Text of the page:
edited by Allan Gotthelf and James G. Lennox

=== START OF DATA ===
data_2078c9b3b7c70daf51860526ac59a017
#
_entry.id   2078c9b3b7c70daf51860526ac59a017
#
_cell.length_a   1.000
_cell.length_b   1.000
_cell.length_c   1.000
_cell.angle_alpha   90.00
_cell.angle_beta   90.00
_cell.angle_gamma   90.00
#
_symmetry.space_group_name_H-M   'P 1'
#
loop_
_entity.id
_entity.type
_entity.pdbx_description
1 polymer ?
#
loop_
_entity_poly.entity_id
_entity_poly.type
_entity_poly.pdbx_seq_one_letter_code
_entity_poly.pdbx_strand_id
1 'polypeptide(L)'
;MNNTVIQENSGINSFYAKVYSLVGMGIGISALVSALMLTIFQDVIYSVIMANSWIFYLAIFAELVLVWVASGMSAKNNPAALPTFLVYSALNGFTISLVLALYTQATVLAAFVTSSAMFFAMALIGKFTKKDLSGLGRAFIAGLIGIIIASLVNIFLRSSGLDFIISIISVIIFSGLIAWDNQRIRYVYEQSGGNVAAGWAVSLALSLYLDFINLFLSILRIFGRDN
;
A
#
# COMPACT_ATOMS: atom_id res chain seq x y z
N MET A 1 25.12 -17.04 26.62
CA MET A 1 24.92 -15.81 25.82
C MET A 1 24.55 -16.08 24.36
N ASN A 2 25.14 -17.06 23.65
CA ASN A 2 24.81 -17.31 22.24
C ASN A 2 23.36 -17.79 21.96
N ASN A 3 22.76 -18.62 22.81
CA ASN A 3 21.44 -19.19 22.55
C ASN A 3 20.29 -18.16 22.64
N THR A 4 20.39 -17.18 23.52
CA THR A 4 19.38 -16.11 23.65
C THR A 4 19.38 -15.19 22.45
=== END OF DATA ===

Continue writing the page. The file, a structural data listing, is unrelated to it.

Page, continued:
Aristotle's biological works - constituting over 25% of his surviving corpus and for centuries largely unstudied by philosophically oriented scholars - have been the subject of an increasing amount of attention of late. This collection brings together some of the best work that has been done in this area, with the aim of exhibiting the contribution that close study of these treatises can make to the understanding of Aristotle's philosophy. The book is divided into four parts, each with an introduction which places its essays in relation to each other and to the wider issues of the book as a whole. The first part is an overview of the relationship of Aristotle's biology to his philosophy; the other three each concentrate on a set of issues central to Aristotelian study - definition and demonstration; teleology and necessity in nature; and metaph themes such as the unity of matter and form and the nature of substance.